Fighting the Dead:The Last Town #4

By: Stephen Knight



“Man, that’s some freaky shit!” said the skinny kid with the glasses. Shaliq, his name was. Doddridge still didn’t know what a kid like him was doing in the federal system, but it didn’t matter. He was part of the posse, now. Doddridge’s Desert Rats.

“Yeah,” was all he said, and Doddridge was glad the guards had let him take a shit in the desert before he killed them all. Otherwise, he would’ve crapped his pants. He decided then that while lizards creeped him out, snakes absolutely almost made him lose his shit. Literally.

“What the hell are these guys doing out here, digging ditches in the desert?” asked the Latin King, Big Tone.

“What the fuck does it matter?” asked Auto. The huge man with the long blond hair shielded his eyes with one big hand and looked at the tractors tearing up the landscape in the distance. They were maybe a half mile away, not far from the traffic-clogged highway.

“Yeah, let’s not worry ’bout that shit,” Doddridge said. “We need to get us selves a place to hole up for a while, plan our next move. Come on.”

The place would be the first house they came upon, right off a stretch of concrete called Substation Road. It was on the southern border of the town, and the house was small but neat. Birdbath out front. Rock garden for a lawn. A carport with a white 1990s’ Caddy in the shade. Pink curtains visible through the windows. Everything about it screamed Old Lady to Doddridge, which meant there likely wouldn’t be much of a fight to be had taking it. The closest house was a few dozen yards away, and it looked a lot like this one: a small wood-frame bungalow-style home with a lot of features that could only be found in the desert, namely no lawn and some hardy trees barely hanging on in the heat.

Doddridge sent Shaliq and Big Tone to scout the back of the place. They came back after only five minutes, reporting that the backyard was pretty much the same as the front. No swimming pool, no hot tub, not even much of a fence. Some flowers and succulents in racks along the house’s back wall. More pink curtains. Another birdbath.

“So what we gonna do?” Big Tone asked.

Doddridge had been formulating a plan of attack when one simply devised itself. The door leading into the house from the carport opened, and a blue-haired old lady shuffled out. She wore a powder blue dress, a big hat, and absolutely huge sunglasses that were probably really fashionable back in the 1970s. She shambled toward the Cadillac Fleetwood sitting in the meager shade the carport offered, rummaging around in a bright yellow purse that was the size of a life preserver she held in one hand. The men were lying flat in the dust only forty feet away, and Doddridge heard the clink of keys as she pulled a key ring out of the purse.

“We taking her down?” Auto asked, and Doddridge thought there was a bit too much excitement in his voice.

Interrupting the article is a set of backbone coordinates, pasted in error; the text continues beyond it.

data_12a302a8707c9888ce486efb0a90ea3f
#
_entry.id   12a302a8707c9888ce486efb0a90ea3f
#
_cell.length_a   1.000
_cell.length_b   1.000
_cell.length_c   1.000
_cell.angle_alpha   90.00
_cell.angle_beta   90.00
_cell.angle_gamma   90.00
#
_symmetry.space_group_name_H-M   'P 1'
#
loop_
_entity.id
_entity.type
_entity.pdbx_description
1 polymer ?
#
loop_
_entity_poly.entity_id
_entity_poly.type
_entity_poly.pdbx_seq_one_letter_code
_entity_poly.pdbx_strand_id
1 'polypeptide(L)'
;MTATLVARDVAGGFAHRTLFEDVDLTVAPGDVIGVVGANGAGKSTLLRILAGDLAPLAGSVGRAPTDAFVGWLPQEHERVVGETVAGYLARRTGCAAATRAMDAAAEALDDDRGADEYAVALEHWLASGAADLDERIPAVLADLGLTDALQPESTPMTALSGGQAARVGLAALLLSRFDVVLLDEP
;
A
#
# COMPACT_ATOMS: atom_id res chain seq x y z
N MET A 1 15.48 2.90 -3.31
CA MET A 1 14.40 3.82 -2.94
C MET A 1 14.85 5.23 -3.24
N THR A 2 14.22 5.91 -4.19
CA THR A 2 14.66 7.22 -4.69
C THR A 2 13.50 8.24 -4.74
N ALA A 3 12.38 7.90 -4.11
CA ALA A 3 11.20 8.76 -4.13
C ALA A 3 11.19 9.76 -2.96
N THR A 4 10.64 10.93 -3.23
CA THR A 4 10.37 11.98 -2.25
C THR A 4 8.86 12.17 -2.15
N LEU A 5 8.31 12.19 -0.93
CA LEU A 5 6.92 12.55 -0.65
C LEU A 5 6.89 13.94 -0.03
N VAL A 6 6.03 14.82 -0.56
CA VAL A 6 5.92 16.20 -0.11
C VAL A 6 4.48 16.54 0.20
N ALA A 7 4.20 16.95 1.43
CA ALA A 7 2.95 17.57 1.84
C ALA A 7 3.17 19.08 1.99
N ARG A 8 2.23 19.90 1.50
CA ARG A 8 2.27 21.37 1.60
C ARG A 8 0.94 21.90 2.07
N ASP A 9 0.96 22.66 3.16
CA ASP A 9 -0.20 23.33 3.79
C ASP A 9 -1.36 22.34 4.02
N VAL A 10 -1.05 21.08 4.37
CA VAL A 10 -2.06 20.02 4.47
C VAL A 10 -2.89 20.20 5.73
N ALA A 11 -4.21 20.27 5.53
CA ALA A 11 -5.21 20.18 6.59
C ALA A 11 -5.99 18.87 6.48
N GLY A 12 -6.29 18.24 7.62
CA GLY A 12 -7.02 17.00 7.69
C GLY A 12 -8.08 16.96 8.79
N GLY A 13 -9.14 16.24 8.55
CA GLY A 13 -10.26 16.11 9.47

“No, man. We’ll let the ol’ bitch drive away, then we’ll take the house,” Doddridge said. “We’ll see what she got, then wait for her to come home.”

“We ought to take her, man.”

“Auto, what the fuck for? Let her go out and do whatever she needs to do. We got all night to deal with her when she comes home. Don’t worry ’bout it. We take her down and the people who might be waitin’ on her could get curious why she don’t show up to bingo or whatever old white bitches do in the desert, and that leads to cops. Forget that shit.”

Auto made a disagreeable noise in his throat, but didn’t press the matter further.

The men spent the next few minutes taking in the rather unenviable entertainment that came from watching an old woman clamber into a big Cadillac. While Doddridge couldn’t see her face, he figured she had to be in her eighties judging by the sluggishness of her movements. Finally, she got herself situated inside the great white beast and started it up. The Caddy had an engine that still had some balls to it, and Auto nodded appreciatively beside him.

“That’s the old seven liter,” he said.

“Great, so we have our getaway car,” Big Tone said.

“Damn, I sure hope so,” Auto said.

“So what the fuck is taking her so long?” Shaliq said. “I got to take a piss.”

“Probably waiting for the air-conditioning to kick in,” Auto said. “She’s old. She probably likes it like a refrigerator.”

For sure, the old woman didn’t close the driver’s door for another two minutes. When she did, she wrestled into her seat belt, and then spent another minute backing the Caddy down the twenty-foot driveway. Carefully maneuvering the big car as if it was a battleship in a tight harbor, the old woman turned the vehicle until its chrome grille was pointed north up the street. She then accelerated away as if she was in the pole position in a NASCAR race.

Doddridge laughed at that.

The dead bolt on the door had been set, but the wood was old, and Auto was almost able to push the door open. He had been right—the old woman liked her environment to be cold, and Doddridge luxuriated in the air-conditioned bliss of her home. The door from the carport led into a small and rather outdated kitchen. It was clean. The old lady apparently took pride in keeping her home spotless, and for a flickering instant, Doddridge felt sorry he and his new crew had despoiled such a pristine speck in the middle of the endless desert. The regret died almost instantly. He wasn’t one to carry much baggage, and he dropped the remorse as if it was too hot to hold onto.

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